3 Types of Acne Scars—and the Best Treatments for Each

Because sometimes the end of a pimple is the beginning of the problem.

Dealing with pimples is frustrating enough, but add stubborn, lingering acne scars to the mix and you might feel downright defeated. Fortunately, massive strides in skincare have been made over the years, and we now have access to many effective acne scar treatments. 

But just like not all acne is the same, not all acne scars are either. Ahead, we’re breaking down the most common types of acne scarring so you can better understand what you’re dealing with, plus-dermatologist recommended acne scar treatments for each type (including over-the-counter solutions and professional in-office treatments). 


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Post-Inflammatory Hyperpigmentation (PIH) 

This temporary form of acne scarring shows up as pink, red, or brown marks following a breakout. Spots can linger anywhere from a couple weeks to years. 

“The root cause of post-inflammatory hyperpigmentation is overactive melanocytes, which are the cells that produce melanin/dark skin pigment,” explains Tanuj Nakra, MD, a double board-certified facial and ophthalmic plastic surgeon. “No matter our skin tone, we all have melanocytes, and they can get activated when inflamed, leading to overproduction of melanin.” 

Best Acne Scar Treatments for PIH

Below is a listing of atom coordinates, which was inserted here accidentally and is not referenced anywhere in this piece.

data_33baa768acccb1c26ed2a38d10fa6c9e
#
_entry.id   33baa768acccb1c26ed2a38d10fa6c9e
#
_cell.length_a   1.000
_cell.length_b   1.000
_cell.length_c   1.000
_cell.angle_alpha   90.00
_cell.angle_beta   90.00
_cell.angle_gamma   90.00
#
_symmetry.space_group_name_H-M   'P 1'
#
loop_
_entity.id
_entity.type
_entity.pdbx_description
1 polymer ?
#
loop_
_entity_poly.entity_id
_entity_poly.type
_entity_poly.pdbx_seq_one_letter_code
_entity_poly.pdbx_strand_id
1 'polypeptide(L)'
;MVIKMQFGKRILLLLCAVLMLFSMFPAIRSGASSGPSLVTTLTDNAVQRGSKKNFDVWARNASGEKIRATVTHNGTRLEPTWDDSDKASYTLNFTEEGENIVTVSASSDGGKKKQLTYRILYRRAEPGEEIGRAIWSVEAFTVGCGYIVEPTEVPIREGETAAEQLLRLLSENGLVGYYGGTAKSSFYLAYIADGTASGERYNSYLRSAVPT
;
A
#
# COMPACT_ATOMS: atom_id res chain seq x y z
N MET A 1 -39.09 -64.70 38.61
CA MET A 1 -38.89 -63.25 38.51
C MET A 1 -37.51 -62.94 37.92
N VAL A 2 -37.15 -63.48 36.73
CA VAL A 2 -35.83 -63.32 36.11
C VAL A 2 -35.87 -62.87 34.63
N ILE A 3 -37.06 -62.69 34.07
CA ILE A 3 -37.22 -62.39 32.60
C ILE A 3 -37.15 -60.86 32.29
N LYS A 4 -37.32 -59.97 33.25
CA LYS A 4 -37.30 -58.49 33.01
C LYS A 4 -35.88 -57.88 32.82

Treating PIH is two-fold: You want to minimize the discoloration while making sure you’ve eliminated the source of inflammation. The latter is easier when dealing with a minor breakout or singular pimple, but if you’re dealing with ongoing acne then you’ll want to follow a treatment plan that works. 

  • Retinoids: Retinoids do double duty by addressing acne at the source while minimizing discoloration. “They help regulate skin cell turnover which helps foster an even skin tone, and it also works to boost collagen production which can help to improve the textural changes to the scars,” Dr. Garshick says. Try Current State Retinol + Marula Renewing Serum ($21.99).
  • Alpha Hydroxy Acids (AHAs): AHAs are another way to effectively promote skin cell turnover, says Dr. Nakra. These slough off extra pigment in the skin and lend to a more uniform complexion. Try Glow Recipe Strawberry Smooth BHA + AHA Salicylic Acid Serum ($42), which combines AHAs with salicylic acid to combat pimples and refine skin tone in one fell swoop. 
  • Professional Chemical Peels: To expedite PIH healing, pencil in a professional chemical peel, says Dr. Nakra. These medical-grade exfoliating facials resurface the skin more quickly than over-the-counter products.